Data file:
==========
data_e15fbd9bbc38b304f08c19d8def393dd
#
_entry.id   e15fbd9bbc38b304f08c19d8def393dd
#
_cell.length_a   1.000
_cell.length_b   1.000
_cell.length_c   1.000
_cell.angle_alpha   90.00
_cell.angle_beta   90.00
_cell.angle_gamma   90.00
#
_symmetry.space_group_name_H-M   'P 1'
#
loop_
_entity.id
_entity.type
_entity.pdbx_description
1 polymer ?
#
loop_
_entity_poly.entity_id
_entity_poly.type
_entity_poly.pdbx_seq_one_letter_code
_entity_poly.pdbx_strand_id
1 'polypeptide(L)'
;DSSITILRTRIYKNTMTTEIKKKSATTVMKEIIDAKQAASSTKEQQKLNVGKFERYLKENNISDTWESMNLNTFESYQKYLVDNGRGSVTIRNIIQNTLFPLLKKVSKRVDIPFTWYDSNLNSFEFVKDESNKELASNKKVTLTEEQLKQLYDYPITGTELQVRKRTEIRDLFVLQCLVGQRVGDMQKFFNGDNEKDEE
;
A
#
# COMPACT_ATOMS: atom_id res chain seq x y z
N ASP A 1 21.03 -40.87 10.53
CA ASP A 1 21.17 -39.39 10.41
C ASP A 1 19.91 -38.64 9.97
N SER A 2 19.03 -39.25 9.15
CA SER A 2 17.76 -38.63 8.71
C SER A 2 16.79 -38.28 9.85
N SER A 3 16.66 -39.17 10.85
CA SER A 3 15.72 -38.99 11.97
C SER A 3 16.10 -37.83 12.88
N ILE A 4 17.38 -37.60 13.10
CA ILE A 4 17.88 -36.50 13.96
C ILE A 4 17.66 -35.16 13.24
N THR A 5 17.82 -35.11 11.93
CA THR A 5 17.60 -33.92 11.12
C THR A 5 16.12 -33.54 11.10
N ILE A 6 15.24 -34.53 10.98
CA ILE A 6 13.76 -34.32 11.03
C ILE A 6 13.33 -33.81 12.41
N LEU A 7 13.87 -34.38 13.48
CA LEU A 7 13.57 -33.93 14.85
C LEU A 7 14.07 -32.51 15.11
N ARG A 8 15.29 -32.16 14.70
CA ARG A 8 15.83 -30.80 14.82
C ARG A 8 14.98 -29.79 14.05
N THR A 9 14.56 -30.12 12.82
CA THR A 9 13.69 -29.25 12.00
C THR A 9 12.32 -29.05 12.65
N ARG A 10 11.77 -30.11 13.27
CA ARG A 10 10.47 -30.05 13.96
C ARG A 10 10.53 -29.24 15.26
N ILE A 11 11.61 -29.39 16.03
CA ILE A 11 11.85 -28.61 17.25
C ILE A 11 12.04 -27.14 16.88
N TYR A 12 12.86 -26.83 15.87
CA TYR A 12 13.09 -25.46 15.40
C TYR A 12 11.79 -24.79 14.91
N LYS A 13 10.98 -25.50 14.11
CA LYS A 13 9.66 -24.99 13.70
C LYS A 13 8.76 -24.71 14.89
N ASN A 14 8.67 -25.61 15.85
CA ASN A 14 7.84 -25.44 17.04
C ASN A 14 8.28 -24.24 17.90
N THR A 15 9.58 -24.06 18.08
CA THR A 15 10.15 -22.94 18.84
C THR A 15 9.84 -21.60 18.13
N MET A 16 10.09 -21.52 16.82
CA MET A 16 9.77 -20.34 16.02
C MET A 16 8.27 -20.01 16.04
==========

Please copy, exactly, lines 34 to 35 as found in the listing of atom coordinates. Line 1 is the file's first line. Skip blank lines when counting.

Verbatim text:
N SER A 2 19.03 -39.25 9.15
CA SER A 2 17.76 -38.63 8.71